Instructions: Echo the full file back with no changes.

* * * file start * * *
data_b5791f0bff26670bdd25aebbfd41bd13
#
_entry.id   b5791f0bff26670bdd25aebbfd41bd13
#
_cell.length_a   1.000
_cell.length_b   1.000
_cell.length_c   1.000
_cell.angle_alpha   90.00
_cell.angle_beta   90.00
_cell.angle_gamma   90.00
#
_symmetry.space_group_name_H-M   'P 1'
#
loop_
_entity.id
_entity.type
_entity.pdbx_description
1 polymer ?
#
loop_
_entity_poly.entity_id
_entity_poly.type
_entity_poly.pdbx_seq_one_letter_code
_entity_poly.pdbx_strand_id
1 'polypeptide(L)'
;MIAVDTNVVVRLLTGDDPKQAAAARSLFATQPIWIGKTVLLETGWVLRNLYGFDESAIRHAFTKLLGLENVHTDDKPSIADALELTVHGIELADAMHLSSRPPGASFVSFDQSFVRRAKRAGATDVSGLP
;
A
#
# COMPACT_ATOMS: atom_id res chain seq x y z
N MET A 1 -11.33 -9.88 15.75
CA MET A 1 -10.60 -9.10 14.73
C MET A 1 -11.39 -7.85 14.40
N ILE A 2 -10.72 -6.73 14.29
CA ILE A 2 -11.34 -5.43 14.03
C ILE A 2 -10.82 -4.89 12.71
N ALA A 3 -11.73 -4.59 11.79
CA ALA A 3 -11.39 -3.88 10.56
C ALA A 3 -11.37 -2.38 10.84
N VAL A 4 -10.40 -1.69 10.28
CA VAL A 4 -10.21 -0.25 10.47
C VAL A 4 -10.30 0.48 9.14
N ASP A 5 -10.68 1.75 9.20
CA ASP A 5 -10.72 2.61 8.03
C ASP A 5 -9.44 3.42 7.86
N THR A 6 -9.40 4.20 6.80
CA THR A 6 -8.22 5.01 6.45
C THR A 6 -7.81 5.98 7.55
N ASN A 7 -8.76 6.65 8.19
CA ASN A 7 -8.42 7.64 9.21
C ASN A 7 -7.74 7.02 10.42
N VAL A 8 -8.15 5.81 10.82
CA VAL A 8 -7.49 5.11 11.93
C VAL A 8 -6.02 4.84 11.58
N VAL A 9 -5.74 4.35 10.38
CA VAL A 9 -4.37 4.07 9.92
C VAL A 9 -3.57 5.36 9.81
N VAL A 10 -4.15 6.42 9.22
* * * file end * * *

data_b5791f0bff26670bdd25aebbfd41bd13
#
_entry.id   b5791f0bff26670bdd25aebbfd41bd13
#
_cell.length_a   1.000
_cell.length_b   1.000
_cell.length_c   1.000
_cell.angle_alpha   90.00
_cell.angle_beta   90.00
_cell.angle_gamma   90.00
#
_symmetry.space_group_name_H-M   'P 1'
#
loop_
_entity.id
_entity.type
_entity.pdbx_description
1 polymer ?
#
loop_
_entity_poly.entity_id
_entity_poly.type
_entity_poly.pdbx_seq_one_letter_code
_entity_poly.pdbx_strand_id
1 'polypeptide(L)'
;MIAVDTNVVVRLLTGDDPKQAAAARSLFATQPIWIGKTVLLETGWVLRNLYGFDESAIRHAFTKLLGLENVHTDDKPSIADALELTVHGIELADAMHLSSRPPGASFVSFDQSFVRRAKRAGATDVSGLP
;
A
#
# COMPACT_ATOMS: atom_id res chain seq x y z
N MET A 1 -11.33 -9.88 15.75
CA MET A 1 -10.60 -9.10 14.73
C MET A 1 -11.39 -7.85 14.40
N ILE A 2 -10.72 -6.73 14.29
CA ILE A 2 -11.34 -5.43 14.03
C ILE A 2 -10.82 -4.89 12.71
N ALA A 3 -11.73 -4.59 11.79
CA ALA A 3 -11.39 -3.88 10.56
C ALA A 3 -11.37 -2.38 10.84
N VAL A 4 -10.40 -1.69 10.28
CA VAL A 4 -10.21 -0.25 10.47
C VAL A 4 -10.30 0.48 9.14
N ASP A 5 -10.68 1.75 9.20
CA ASP A 5 -10.72 2.61 8.03
C ASP A 5 -9.44 3.42 7.86
N THR A 6 -9.40 4.20 6.80
CA THR A 6 -8.22 5.01 6.45
C THR A 6 -7.81 5.98 7.55
N ASN A 7 -8.76 6.65 8.19
CA ASN A 7 -8.42 7.64 9.21
C ASN A 7 -7.74 7.02 10.42
N VAL A 8 -8.15 5.81 10.82
CA VAL A 8 -7.49 5.11 11.93
C VAL A 8 -6.02 4.84 11.58
N VAL A 9 -5.74 4.35 10.38
CA VAL A 9 -4.37 4.07 9.92
C VAL A 9 -3.57 5.36 9.81
N VAL A 10 -4.15 6.42 9.22